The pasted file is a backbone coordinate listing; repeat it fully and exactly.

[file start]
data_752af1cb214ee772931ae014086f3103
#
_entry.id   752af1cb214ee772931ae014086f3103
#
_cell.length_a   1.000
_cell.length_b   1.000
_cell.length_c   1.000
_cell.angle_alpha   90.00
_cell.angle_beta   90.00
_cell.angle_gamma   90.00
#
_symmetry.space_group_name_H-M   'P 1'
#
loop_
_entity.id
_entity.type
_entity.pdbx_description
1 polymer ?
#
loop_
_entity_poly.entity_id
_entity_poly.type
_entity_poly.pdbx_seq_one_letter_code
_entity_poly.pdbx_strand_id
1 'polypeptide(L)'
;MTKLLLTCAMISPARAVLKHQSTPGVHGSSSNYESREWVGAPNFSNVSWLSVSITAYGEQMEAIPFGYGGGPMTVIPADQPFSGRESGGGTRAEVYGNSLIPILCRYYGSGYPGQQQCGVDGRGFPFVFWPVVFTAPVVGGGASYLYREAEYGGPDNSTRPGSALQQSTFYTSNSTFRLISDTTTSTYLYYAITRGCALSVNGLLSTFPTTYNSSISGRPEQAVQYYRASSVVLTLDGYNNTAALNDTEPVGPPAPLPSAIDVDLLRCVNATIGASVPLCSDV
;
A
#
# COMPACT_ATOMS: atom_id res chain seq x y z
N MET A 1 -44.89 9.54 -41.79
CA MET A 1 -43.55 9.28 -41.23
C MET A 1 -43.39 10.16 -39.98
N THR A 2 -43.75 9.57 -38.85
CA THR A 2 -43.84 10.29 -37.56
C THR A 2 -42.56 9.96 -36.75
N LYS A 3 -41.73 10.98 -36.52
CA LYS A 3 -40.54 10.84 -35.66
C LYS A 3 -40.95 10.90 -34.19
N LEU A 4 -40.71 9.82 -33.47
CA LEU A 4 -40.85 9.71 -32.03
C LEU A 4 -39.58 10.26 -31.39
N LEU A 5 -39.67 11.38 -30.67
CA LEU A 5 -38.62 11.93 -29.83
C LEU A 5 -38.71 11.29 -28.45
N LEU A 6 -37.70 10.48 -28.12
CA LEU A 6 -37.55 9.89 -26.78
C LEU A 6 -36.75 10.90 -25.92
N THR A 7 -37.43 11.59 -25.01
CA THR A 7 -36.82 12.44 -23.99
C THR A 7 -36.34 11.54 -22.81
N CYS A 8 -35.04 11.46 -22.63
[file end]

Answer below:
data_752af1cb214ee772931ae014086f3103
#
_entry.id   752af1cb214ee772931ae014086f3103
#
_cell.length_a   1.000
_cell.length_b   1.000
_cell.length_c   1.000
_cell.angle_alpha   90.00
_cell.angle_beta   90.00
_cell.angle_gamma   90.00
#
_symmetry.space_group_name_H-M   'P 1'
#
loop_
_entity.id
_entity.type
_entity.pdbx_description
1 polymer ?
#
loop_
_entity_poly.entity_id
_entity_poly.type
_entity_poly.pdbx_seq_one_letter_code
_entity_poly.pdbx_strand_id
1 'polypeptide(L)'
;MTKLLLTCAMISPARAVLKHQSTPGVHGSSSNYESREWVGAPNFSNVSWLSVSITAYGEQMEAIPFGYGGGPMTVIPADQPFSGRESGGGTRAEVYGNSLIPILCRYYGSGYPGQQQCGVDGRGFPFVFWPVVFTAPVVGGGASYLYREAEYGGPDNSTRPGSALQQSTFYTSNSTFRLISDTTTSTYLYYAITRGCALSVNGLLSTFPTTYNSSISGRPEQAVQYYRASSVVLTLDGYNNTAALNDTEPVGPPAPLPSAIDVDLLRCVNATIGASVPLCSDV
;
A
#
# COMPACT_ATOMS: atom_id res chain seq x y z
N MET A 1 -44.89 9.54 -41.79
CA MET A 1 -43.55 9.28 -41.23
C MET A 1 -43.39 10.16 -39.98
N THR A 2 -43.75 9.57 -38.85
CA THR A 2 -43.84 10.29 -37.56
C THR A 2 -42.56 9.96 -36.75
N LYS A 3 -41.73 10.98 -36.52
CA LYS A 3 -40.54 10.84 -35.66
C LYS A 3 -40.95 10.90 -34.19
N LEU A 4 -40.71 9.82 -33.47
CA LEU A 4 -40.85 9.71 -32.03
C LEU A 4 -39.58 10.26 -31.39
N LEU A 5 -39.67 11.38 -30.67
CA LEU A 5 -38.62 11.93 -29.83
C LEU A 5 -38.71 11.29 -28.45
N LEU A 6 -37.70 10.48 -28.12
CA LEU A 6 -37.55 9.89 -26.78
C LEU A 6 -36.75 10.90 -25.92
N THR A 7 -37.43 11.59 -25.01
CA THR A 7 -36.82 12.44 -23.99
C THR A 7 -36.34 11.54 -22.81
N CYS A 8 -35.04 11.46 -22.63